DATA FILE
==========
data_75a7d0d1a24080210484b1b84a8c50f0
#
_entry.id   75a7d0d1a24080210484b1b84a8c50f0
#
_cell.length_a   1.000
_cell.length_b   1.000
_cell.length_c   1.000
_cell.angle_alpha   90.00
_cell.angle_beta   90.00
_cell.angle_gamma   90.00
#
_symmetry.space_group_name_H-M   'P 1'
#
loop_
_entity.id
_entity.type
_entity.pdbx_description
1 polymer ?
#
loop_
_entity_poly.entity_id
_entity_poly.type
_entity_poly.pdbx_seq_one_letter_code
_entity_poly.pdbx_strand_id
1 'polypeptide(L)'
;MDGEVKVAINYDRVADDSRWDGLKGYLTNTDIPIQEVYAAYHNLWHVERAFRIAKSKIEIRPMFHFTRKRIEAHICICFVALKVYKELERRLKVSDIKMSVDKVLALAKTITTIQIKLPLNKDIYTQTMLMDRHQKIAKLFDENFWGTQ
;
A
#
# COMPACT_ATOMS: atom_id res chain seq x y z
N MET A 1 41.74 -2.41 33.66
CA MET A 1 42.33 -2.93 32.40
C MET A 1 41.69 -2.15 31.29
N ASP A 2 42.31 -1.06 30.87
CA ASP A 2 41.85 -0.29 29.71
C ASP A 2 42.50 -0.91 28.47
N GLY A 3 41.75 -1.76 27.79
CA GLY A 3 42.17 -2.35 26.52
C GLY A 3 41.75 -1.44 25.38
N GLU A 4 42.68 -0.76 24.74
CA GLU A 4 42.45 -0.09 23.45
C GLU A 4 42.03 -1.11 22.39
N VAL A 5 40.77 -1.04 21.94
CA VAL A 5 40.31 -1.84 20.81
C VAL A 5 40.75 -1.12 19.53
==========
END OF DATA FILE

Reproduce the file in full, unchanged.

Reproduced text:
data_75a7d0d1a24080210484b1b84a8c50f0
#
_entry.id   75a7d0d1a24080210484b1b84a8c50f0
#
_cell.length_a   1.000
_cell.length_b   1.000
_cell.length_c   1.000
_cell.angle_alpha   90.00
_cell.angle_beta   90.00
_cell.angle_gamma   90.00
#
_symmetry.space_group_name_H-M   'P 1'
#
loop_
_entity.id
_entity.type
_entity.pdbx_description
1 polymer ?
#
loop_
_entity_poly.entity_id
_entity_poly.type
_entity_poly.pdbx_seq_one_letter_code
_entity_poly.pdbx_strand_id
1 'polypeptide(L)'
;MDGEVKVAINYDRVADDSRWDGLKGYLTNTDIPIQEVYAAYHNLWHVERAFRIAKSKIEIRPMFHFTRKRIEAHICICFVALKVYKELERRLKVSDIKMSVDKVLALAKTITTIQIKLPLNKDIYTQTMLMDRHQKIAKLFDENFWGTQ
;
A
#
# COMPACT_ATOMS: atom_id res chain seq x y z
N MET A 1 41.74 -2.41 33.66
CA MET A 1 42.33 -2.93 32.40
C MET A 1 41.69 -2.15 31.29
N ASP A 2 42.31 -1.06 30.87
CA ASP A 2 41.85 -0.29 29.71
C ASP A 2 42.50 -0.91 28.47
N GLY A 3 41.75 -1.76 27.79
CA GLY A 3 42.17 -2.35 26.52
C GLY A 3 41.75 -1.44 25.38
N GLU A 4 42.68 -0.76 24.74
CA GLU A 4 42.45 -0.09 23.45
C GLU A 4 42.03 -1.11 22.39
N VAL A 5 40.77 -1.04 21.94
CA VAL A 5 40.31 -1.84 20.81
C VAL A 5 40.75 -1.12 19.53